GoodHope Ehlers-Danlos Syndrome Clinic

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​​​​​​​​​​Toronto General Hospital | Maps & Directions
Eaton Building – 5th Floor​​

Hours & Contact

Monday – Friday

8:00 am – 4:00 pm

Phone: 416 340 4800 ext. 6536
Fax: 416 340 3792

What We Do

The GoodHope EDS Clinic at UHN is a multi-disciplinary health care service to diagnose and treat patients with EDS.

What is Ehlers-Danlos Syndrome?

There are 13 different types of EDS. Hypermobile EDS is by far the most common type and does not have a genetic mutation identified at this ​time. The other 12 types of EDS are much rarer and have a genetic mutation identified with them. Diagnosis of EDS requires a thorough assessment by an experienced practitioner. Genetic testing is only required for patients who meet the clinical criteria for one of the rarer types of EDS.

EDS is a multi-system disorder giving rise to multiple symptoms affecting health and quality of life to varying degrees. Presently, there is no cure.​

The Spectrum of Hypermobility

Hypermobility is common in the general population (approximately 20%). Joint hypermobility can affect 1 to 2 joints (localized joint hypermobility) to multiple joints (generalized joint hypermobility). Hypermobility alone is not diagnostic for EDS. Many patients with hypermobility live lives free of pain and complications. For some patients, their generalized joint h​ypermobility (GJH) may cause chronic pain, joint dislocations and other complications (such as autonomic dysfunction and gastrointestinal complications) which may be diagnosed as Hypermobility Spectrum Disorder (HSD). Our clinic will use the very specific criteria that has been developed to asses and diagnose EDS when you are seen by our team members.

​​​What Causes Ehlers-Danlos Syndrome?

Collagen is a protein that provides flexibility and strength to the body tissues. Defective production or maturation of collagen in the body due to a gene defect causes Ehlers-Danlos Syndrome. The faulty gene can be inherited from the parent but can also occur for the first time in a person. This results in formation of abnormal or weak collagen that is unable to support the body organs and other tissues.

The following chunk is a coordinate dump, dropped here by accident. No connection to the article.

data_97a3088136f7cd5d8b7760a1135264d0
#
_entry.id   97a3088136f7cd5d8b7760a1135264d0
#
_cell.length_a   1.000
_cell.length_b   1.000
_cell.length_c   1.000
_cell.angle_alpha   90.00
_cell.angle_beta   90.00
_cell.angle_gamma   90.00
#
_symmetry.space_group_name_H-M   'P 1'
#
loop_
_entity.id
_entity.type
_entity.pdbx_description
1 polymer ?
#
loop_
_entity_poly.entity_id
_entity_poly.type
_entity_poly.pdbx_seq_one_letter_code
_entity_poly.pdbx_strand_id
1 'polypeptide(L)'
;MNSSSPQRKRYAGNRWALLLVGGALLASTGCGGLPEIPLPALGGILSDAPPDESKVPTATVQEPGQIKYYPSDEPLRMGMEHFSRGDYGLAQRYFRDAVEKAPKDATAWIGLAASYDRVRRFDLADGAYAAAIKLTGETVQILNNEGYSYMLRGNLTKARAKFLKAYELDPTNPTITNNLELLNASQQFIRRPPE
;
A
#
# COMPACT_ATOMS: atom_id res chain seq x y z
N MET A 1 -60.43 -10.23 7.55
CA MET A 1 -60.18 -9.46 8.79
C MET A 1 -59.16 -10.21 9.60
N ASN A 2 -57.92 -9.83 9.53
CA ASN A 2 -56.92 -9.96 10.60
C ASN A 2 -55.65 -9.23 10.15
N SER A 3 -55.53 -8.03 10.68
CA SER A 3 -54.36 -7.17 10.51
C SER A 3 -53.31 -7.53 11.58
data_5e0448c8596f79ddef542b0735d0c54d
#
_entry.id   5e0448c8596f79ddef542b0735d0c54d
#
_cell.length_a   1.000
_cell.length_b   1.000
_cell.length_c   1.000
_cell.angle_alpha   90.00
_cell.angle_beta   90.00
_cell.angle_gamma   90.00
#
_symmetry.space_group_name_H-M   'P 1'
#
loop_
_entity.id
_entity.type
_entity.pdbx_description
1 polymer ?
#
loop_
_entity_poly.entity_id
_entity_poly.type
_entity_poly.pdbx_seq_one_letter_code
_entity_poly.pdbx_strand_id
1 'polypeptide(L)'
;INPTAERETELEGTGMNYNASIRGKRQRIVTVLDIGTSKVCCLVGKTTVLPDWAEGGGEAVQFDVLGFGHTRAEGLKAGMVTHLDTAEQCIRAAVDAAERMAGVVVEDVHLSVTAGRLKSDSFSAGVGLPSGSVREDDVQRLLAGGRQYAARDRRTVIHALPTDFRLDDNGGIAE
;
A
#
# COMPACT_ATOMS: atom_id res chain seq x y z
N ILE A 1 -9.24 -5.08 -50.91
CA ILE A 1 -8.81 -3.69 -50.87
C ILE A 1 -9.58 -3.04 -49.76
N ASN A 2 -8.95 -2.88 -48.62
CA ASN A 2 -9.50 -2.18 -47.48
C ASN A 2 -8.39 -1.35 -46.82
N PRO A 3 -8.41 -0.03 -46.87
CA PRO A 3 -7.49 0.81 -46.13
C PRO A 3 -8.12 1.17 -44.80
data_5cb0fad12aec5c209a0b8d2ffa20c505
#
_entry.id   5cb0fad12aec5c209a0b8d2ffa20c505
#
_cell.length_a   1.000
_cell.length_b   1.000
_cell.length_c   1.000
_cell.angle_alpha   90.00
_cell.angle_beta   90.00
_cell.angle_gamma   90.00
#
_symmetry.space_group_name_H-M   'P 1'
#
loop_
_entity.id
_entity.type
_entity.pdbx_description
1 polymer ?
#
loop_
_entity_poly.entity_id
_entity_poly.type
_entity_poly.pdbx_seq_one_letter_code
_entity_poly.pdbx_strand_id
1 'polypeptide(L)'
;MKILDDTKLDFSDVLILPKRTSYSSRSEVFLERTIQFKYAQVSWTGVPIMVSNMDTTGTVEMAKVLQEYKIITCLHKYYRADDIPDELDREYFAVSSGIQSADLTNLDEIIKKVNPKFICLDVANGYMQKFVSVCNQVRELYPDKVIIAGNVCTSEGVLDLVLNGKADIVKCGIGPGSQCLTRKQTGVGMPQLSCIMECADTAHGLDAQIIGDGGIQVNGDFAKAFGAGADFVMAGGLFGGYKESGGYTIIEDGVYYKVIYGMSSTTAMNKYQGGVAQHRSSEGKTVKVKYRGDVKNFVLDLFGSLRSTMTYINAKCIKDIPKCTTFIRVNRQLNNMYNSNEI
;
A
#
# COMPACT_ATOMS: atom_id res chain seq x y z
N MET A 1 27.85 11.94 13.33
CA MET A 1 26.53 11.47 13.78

​Signs & Symptoms​​​

Do your joints bend beyond the normal range of motion? Do you find that you bruise more easily or have trouble healing from minor wounds? Do you experience frequent or chronic headaches and migraines? Learn more about the signs and symptoms of EDS.

Diagnosis & treatment

The route to diagnosis may depend on several factors. The pathway begins with assessment of how mobile the joints are in comparison with the general population, identification of abnormal scarring and stretchy skin and recognition of other medical issues associated with EDS.

A brief set of questions that may help suspect the diagnosis of EDS are outlined as below:

  1. Do you have unusual symptoms related to joints and tissues and a lot of trouble with hypermobile joints, tendons, ligaments and muscles?
  2. Do you suffer from easy bruising with trivial trauma and have multiple large bruises at any given time?
  3. Do you have a chronic functional gut disorder or malabsorption that has been diagnosed as Irritable Bowel Syndrome?
  4. Do you have asthma/eczema/hay fever/rhinitis, multiple food/drug/other allergies or intolerances, itching or urticaria, or more than one autoimmune condition?
  5. Do you experience dizziness and headache symptoms when standing that are usually resolved by lying down?
  6. Do you feel exhausted a lot of the time or feel ​that you can’t seem to think as clearly as normal?
If you answer yes to the first question and yes to some of the other symptoms as outlined in the questions above, please consult with your primary care​ physician to assess for generalized joint hypermobility. If you are found to have generalized joint hypermobility, your physician can make a referral​ to the EDS Clinic.


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 Hypermobility Spectrum Disorders

Individuals with symptomatic joint hypermobility and/or features of hEDS who do not meet the criteria incorporated in the new 2017 EDS nosology and present with specific secondary musculoskeletal manifestations are now labelled with the descriptive term of "hypermobility spectrum disorders". At present, hypermobility spectrum disorders are variable conditions "at bridge" between non-syndromic, asymptomatic joint hypermobility and the hypermobile EDS. Regardless, HSD and hEDS can be equal in severity, but more importantly, both need similar management, validation and care.

 Donate Now

The first of its kind in Canada, the GoodHope Ehlers-Danlos Syndrome Clinic at Toronto General Hospital offers patients coordinated care from a wide spectrum of specialists, and is a single point of contact for those living with this illness. All donations to the Clinic, up to $1 million will be matched – doubling our reach and ensuring advocacy efforts, patient and caregiver education initiatives, and vital research is undertaken to meet the needs of this unique and often misunderstood patient population.

Donate to the GoodHope EDS Clinic